When Does a COVID-19 Patient Need to Go on a Ventilator
When COVID-19 leads to ARDS, a ventilator is needed to help the patient breathe. ARDS reduces the ability of the lungs to provide oxygen to vital organs

According to the World Health Organization, 1 out of every 6 COVID-19 patients becomes seriously ill and has difficulty breathing, as the virus primarily affects the lungs. Lungs that are infected or damaged are less effective at transporting oxygen from the air to the bloodstream.

If your immune system fails to fight the infection, it can spread to the lungs and cause acute respiratory distress syndrome (ARDS), which is a potentially fatal condition. 

When COVID-19 leads to ARDS, a ventilator is needed to help the patient breathe. ARDS causes severe lung inflammation and leads to fluids accumulating in the alveoli, which are tiny air sacs in the lungs that transfer oxygen to the blood and remove carbon dioxide. This reduces the ability of the lungs to provide enough oxygen to vital organs. 

Other indications for starting ventilation in a patient include:

  • Bradypnea (abnormally slow breathing)
  • Apnea (cessation of breathing)
  • Tachypnea (abnormally rapid breathing)
  • Inefficient exchange of gases
  • Respiratory muscle fatigue

What are potential complications of intubation?

Sedation is required for ventilation, during which a breathing tube is placed in the patient's windpipe through intubation. Doctors control the pressure and amount of oxygen delivered by the ventilator.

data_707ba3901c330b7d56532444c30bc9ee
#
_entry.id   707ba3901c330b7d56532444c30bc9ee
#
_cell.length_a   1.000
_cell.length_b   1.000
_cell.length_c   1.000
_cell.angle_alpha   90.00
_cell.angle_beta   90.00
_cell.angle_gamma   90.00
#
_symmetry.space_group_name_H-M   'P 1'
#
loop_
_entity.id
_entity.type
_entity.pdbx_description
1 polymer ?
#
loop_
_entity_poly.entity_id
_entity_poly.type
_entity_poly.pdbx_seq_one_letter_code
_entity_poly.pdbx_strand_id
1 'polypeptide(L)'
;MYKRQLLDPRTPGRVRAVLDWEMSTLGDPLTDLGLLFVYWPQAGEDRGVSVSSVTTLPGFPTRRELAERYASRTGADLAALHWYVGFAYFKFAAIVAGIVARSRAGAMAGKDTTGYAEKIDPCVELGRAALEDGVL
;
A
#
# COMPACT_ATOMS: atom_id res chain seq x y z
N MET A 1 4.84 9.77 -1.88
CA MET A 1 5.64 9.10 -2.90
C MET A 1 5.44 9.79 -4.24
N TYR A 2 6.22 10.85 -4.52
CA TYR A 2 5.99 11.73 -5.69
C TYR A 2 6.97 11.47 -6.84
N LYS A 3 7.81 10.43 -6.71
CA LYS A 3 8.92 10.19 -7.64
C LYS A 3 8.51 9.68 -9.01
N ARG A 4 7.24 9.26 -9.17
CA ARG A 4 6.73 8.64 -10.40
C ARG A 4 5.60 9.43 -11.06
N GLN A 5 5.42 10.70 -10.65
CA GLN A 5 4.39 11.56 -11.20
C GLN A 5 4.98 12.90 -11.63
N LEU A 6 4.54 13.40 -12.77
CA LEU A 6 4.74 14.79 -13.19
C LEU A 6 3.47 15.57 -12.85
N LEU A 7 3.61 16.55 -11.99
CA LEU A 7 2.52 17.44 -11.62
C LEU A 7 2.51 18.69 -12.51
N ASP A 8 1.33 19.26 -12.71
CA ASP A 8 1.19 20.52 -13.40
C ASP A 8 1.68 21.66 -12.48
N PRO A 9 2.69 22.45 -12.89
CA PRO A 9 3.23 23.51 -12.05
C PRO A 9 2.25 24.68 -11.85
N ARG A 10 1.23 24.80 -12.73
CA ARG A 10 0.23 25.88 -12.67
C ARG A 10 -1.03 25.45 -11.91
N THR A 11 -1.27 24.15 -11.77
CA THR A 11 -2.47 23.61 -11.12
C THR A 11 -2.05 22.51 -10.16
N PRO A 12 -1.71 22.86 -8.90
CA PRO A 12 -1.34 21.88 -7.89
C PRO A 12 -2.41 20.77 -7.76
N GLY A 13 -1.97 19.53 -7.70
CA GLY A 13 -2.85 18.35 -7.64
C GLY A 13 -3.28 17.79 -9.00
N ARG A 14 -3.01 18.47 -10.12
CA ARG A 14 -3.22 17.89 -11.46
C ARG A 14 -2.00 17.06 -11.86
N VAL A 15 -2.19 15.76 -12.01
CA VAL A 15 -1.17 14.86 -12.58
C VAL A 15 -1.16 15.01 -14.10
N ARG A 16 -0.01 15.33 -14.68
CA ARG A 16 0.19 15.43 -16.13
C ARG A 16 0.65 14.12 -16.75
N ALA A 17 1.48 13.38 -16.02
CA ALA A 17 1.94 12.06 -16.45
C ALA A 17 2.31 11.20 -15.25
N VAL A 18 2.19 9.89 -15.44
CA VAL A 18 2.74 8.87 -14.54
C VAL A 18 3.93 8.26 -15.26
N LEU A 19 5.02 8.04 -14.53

Complications can occur during intubation or ventilation, which can sometimes be life-threatening.

Complications of intubation

  • Upper airway and nasal trauma
  • Tooth displacement (avulsion)
  • Injury to the mouth, throat, vocal cords, or trachea
  • Prolonged intubation can cause:
    • Sinusitis
    • Tracheal stenosis (narrowing) or necrosis (tissue death)
    • Edema in the vocal cords
    • Infection in the respiratory system
    • Pneumonia
    • Sepsis

Complications of ventilation

  • Ventilator-induced lung injury that leads to alveoli rupture and lung collapse
  • Oxygen toxicity from too much oxygen
  • Ventilator-associated pneumonia caused by infections in the lung
  • Medication side effects and reactions
  • Adverse effects on blood circulation, heart, kidneys, and abdomen
  • Ventilator malfunction
  • Inability to wean off from the ventilator
  • Sepsis

Why do some COVID-19 patients require oxygen support?

Coronavirus is primarily a respiratory virus that severely impairs lung function. Inflammation in the lungs and respiratory tract can reduce the flow of oxygenated blood throughout the body, causing a patient to gasp for air. 

Normal oxygen saturation levels range between 94%-99%. When SPo2 levels fall below 93% it is a sign that oxygen therapy is required. Oxygen therapy is beneficial in cases in which a patient has:

  • Pneumonia or ARDS
  • Dyspnea (severe shortness of breath)
  • Hypoxia (oxygen deprivation on the tissue level without the presence of other physical symptoms)

According to current clinical management guidelines, supplementary oxygen can be administered at home or in a hospital setting, depending on the patient's condition and other symptoms. Oxygen support may be provided for an extended period depending on the severity of the disease.

Why are different types of breathing supports for COVID-19 patients?

Patients who are severely ill with COVID-19 may require breathing support to maintain optimal oxygen saturation. The amount of oxygen required is determined by the patient’s oxygen levels and severity of symptoms. According to clinical management protocols, patients typically require 5 L/min oxygen flow. Some patients, however, may end up using less oxygen (2-3 L/min).